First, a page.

Our namesake James Gunn, author, scholar, teacher, mentor, friend, and gentleman, passed away two days before Christmas 2020. At 97, he was the dean—easily by a dozen years— of living science fiction writers. To celebrate his accomplishments, I want to share some of his wisdom with you.
We came from a world far away...
This report is a continuation of the work done in Worldcon Membership Demographics, 1939-1960 (Walling, 2016) and in Worldcon Membership Demographics, 1961-1980 (Walling, 2018) and Worldcon Membership Demographics, 1981-2000 (Walling, 2019) and aims to see if any of the trends previously observed continue in subsequent Worldcons and provide some hard data on the membership of the Worldcons of that period.
First draft: In your first draft you get to be Wild Being of the Woods. Write crazy. Stop and start, veer off, break rules, color outside the lines. Let the story discover itself. Later you can figure out what to do with it.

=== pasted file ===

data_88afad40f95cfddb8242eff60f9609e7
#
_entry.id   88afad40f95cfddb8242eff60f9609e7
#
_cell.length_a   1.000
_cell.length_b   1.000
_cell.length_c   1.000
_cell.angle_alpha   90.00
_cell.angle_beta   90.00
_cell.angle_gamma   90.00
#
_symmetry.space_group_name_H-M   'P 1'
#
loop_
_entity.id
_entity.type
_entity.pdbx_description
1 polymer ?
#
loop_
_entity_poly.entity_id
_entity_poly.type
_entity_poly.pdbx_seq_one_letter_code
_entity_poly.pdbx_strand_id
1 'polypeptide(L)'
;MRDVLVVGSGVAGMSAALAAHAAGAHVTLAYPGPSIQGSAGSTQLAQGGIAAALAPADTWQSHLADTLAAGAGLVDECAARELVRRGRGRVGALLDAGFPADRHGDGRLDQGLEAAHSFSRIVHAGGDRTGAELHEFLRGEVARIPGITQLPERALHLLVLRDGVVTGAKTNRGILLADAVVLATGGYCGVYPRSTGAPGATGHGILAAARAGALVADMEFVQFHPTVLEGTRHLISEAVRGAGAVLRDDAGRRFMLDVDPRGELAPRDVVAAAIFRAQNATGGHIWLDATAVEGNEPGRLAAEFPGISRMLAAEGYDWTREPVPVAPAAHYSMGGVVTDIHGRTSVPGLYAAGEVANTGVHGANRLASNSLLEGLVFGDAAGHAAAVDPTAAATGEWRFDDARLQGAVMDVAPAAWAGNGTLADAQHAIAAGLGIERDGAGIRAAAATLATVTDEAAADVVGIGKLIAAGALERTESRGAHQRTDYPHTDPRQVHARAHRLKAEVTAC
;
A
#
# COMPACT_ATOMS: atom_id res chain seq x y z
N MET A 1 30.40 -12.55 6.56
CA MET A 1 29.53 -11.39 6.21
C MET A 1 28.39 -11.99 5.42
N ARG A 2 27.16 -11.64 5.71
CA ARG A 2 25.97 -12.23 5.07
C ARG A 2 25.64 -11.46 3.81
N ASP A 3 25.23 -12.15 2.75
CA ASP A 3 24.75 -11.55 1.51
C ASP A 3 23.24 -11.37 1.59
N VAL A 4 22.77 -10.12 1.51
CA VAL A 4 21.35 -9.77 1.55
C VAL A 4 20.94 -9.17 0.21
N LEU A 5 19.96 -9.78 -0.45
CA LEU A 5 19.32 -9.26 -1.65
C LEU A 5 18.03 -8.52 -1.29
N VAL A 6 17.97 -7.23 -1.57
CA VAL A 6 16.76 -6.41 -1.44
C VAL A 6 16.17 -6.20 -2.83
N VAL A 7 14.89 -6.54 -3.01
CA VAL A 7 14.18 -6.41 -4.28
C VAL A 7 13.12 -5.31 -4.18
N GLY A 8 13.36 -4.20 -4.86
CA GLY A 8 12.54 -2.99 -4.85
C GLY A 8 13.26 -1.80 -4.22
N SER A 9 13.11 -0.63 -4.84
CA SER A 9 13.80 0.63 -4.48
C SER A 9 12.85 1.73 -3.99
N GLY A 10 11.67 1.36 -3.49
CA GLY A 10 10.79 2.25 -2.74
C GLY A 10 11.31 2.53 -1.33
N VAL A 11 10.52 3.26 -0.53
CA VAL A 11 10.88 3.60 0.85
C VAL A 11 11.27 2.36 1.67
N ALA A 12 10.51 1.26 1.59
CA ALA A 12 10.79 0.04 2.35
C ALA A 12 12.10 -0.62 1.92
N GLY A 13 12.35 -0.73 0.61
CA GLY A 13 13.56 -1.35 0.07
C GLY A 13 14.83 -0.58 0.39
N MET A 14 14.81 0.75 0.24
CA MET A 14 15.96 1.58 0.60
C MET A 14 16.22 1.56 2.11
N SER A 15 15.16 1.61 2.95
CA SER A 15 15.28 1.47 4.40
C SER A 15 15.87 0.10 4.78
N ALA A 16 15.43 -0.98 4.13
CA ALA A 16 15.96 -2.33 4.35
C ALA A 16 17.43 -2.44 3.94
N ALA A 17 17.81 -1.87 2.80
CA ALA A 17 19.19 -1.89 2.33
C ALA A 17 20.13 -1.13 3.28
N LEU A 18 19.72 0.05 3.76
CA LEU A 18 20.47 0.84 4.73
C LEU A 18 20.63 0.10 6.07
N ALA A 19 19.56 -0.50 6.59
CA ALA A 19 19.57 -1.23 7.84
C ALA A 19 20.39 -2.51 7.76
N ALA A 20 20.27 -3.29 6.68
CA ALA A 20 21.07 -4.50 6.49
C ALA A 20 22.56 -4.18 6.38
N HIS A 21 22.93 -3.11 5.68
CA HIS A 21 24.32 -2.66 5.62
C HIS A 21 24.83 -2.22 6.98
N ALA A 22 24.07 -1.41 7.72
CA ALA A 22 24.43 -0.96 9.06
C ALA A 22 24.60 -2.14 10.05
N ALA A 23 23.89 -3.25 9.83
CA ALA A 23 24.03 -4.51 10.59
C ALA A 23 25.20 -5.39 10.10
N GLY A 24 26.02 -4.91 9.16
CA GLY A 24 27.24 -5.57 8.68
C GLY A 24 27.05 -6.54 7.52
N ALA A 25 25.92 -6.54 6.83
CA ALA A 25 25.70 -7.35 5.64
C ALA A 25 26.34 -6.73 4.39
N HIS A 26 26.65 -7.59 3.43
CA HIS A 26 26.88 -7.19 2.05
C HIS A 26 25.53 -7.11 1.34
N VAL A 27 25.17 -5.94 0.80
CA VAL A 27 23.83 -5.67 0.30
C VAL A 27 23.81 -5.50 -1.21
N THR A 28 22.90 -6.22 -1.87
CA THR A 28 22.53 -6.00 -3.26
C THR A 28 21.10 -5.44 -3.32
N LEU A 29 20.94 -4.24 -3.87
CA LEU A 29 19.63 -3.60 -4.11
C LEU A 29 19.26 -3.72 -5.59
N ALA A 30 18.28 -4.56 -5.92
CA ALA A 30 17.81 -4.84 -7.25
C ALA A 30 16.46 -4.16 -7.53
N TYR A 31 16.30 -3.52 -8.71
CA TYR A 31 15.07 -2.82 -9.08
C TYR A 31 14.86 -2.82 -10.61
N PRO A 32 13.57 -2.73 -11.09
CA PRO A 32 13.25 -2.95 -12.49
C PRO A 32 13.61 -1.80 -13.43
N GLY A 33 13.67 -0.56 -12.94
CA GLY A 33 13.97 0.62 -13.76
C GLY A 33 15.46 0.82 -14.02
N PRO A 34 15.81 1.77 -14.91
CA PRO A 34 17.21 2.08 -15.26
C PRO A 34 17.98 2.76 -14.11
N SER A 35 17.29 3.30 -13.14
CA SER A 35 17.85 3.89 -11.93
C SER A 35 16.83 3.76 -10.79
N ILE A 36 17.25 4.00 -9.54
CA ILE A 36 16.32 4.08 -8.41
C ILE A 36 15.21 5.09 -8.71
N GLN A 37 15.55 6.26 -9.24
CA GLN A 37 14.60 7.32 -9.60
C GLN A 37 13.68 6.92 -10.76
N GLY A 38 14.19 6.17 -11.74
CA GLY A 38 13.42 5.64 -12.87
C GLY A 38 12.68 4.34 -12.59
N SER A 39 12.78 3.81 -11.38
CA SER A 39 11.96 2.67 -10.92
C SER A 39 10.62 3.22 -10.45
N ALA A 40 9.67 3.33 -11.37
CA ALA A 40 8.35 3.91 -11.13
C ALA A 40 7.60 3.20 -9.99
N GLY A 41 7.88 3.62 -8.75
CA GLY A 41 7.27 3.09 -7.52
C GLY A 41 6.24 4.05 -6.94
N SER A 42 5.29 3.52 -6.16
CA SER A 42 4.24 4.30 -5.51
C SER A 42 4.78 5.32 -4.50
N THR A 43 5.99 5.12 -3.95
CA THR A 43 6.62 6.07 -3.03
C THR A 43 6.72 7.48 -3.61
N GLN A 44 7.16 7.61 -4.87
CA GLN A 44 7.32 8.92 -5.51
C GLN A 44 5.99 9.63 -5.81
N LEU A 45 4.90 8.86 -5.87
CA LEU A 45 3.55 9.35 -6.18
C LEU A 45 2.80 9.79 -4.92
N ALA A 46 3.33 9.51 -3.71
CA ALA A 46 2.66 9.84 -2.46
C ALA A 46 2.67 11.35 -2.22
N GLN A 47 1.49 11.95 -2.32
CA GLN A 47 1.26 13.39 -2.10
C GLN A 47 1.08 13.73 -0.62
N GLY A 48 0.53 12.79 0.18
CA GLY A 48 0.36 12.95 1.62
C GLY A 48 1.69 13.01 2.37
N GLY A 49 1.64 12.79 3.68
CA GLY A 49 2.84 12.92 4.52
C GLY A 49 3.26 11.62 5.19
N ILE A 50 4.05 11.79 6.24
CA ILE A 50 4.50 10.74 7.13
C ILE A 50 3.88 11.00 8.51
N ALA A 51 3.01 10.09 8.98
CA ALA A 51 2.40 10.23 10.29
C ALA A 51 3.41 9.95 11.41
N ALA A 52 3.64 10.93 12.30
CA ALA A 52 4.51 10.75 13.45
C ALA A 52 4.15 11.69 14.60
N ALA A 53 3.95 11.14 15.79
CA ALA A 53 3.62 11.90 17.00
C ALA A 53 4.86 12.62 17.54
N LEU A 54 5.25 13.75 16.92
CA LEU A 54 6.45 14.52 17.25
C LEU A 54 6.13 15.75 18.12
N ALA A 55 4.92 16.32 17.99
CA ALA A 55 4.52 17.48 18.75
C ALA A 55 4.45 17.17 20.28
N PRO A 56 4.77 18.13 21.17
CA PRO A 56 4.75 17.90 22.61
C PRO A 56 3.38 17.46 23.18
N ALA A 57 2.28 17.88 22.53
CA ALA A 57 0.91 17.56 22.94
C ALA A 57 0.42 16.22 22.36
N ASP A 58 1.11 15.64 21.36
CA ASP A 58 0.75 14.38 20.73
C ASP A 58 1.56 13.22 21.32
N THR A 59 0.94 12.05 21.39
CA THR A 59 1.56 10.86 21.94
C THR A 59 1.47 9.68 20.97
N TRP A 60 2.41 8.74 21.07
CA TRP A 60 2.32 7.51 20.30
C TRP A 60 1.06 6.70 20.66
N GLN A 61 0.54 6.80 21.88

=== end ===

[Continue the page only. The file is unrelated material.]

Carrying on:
Jake’s stomachs growled. The big boss had sent him into town to meet with the company’s newest computer geek. The noob had selected a Marriott near the spaceport. Jake hated Marriotts, always full of squirrels.
The alley, you would have sworn, is empty. Blank concrete walls and a narrow, colorless door, likely out of use for years. You’re turning your head to say it’s a bust when the light blazes into existence, catching the corner of your eye, flooding the door and the whole lane with blood-red light: a bent-neon sign and the words THE OZ CASINO.
I write this in bright sunshine, teasing words from air that is rich with glimmering motes. My hands trace calligraphic arcs against the cloudless sky, circling primrose, aconite, forget-me-nots.
It was close to three a.m. when a woman came into the Borderlands diner. I slipped the book I was reading under the counter and said, “Morning.”
Down at the town hall, everybody decided I should be the one to smash up the Invader’s statue. Folks in town call me Joe-Fix-It. I’m usually around doing odd jobs, helping mend a fence or changing a tire. And I’ve always been handy with a sledgehammer. No sweat, I told them.
What you respond to in an idea or a prompt—what Ursula K. Le Guin called a “thought experiment”— may be big or small, clearly structural or emotionally subtle. Anything, really.